Dribble close to the basket with your left hand. Since you're doing a left-handed lay up, angle your approach toward the left side of the basket. You want to get close enough to have easy access to the basket, but not so close that you end up directly under it.

  • Lay ups are often taken off of a running dribble. Practice approaching the basket slowly at first, and increase your speed once you've got the footwork down.
  • You can do a left-handed lay up if you're starting near the center or left side of the basket. If you're approaching the basket from the right, you'll want to do a right-handed lay up.

Step toward the basket with your left foot. When you're just a few steps from the basket (around the edge of the painted area), take a step toward it with our left foot.

Jump off of your right foot. As soon as your right foot lands, use it to jump in the direction of the basket. Your body should be moving toward the basket, but don't lean forward. Ideally, you'll be positioned close enough to the basket that you can jump straight up to take your shot.

Shoot with your left arm as you lift your left leg. As you jump, imagine a string attached to your left arm and your left leg. Move them at the same time as you shoot, as though someone were pulling upward on the string. Your left knee should be bent and pointed toward the basket while your left arm moves up to shoot the ball. Arch your arm toward the basket. Shoot with your elbow slightly bent, so that your arm looks like the neck of a swan.

  • When you're doing a lay up, the shooting technique is slightly different from that of a regular shot. Instead of using your right hand to steady the ball, you want to shoot the ball using only your left hand. This gives you more reach.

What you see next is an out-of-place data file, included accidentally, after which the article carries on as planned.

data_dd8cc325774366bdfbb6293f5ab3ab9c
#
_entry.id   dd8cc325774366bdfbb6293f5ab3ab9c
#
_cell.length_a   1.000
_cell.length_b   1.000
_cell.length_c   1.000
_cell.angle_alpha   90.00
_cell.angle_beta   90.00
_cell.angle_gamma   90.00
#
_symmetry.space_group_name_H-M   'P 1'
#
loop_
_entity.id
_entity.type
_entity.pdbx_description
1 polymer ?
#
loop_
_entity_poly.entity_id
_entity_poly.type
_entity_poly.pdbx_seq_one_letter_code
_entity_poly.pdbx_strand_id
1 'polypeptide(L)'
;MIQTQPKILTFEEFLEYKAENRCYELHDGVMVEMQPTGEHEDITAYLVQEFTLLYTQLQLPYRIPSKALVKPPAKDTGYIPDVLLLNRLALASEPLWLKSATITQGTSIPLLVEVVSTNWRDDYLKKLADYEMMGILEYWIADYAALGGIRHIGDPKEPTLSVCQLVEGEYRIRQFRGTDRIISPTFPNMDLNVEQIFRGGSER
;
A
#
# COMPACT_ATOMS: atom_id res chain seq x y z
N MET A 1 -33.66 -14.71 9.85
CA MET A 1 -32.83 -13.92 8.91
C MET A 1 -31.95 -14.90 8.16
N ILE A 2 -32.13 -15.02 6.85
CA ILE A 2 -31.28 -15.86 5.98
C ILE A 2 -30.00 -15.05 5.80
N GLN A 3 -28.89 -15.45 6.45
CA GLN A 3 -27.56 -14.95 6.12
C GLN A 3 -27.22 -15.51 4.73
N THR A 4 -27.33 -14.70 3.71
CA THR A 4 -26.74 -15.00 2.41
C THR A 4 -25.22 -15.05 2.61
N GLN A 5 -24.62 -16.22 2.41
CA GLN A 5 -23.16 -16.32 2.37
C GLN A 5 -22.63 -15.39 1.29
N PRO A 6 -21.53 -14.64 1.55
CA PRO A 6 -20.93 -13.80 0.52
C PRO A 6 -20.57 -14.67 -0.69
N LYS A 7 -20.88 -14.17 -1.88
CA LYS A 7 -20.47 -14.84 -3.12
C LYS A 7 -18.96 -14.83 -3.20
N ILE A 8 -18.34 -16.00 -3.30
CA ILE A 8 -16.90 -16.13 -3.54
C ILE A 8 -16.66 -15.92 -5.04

Aim for the sweet spot on the backboard. One of the reasons a lay up is such a sure bet is because you can always use the backboard to help ease the shot into the basket. When you're doing a left-handed lay up, the sweet spot is the top left of the small square in the center of the backboard. This spot absorbs the impact of the ball and drops it down through the net. There's nothing worse than missing a wide-open lay up, so work on hitting that sweet spot every time.

Practice until your muscles remember the movement. The lay up is a fundamental basketball move that will become second nature after you practice it enough. You should get to the point where your body remembers what to do and you don't have to think about which foot to put forward and which one to jump off. Do lay ups as part of every basketball practice.

  • As you practice, you'll start to get a good sense for how fast to approach the basket and from what distance to begin your lay up footwork and launch into a jump.
  • Work on doing lay ups while you're being defended or off of a long pass.

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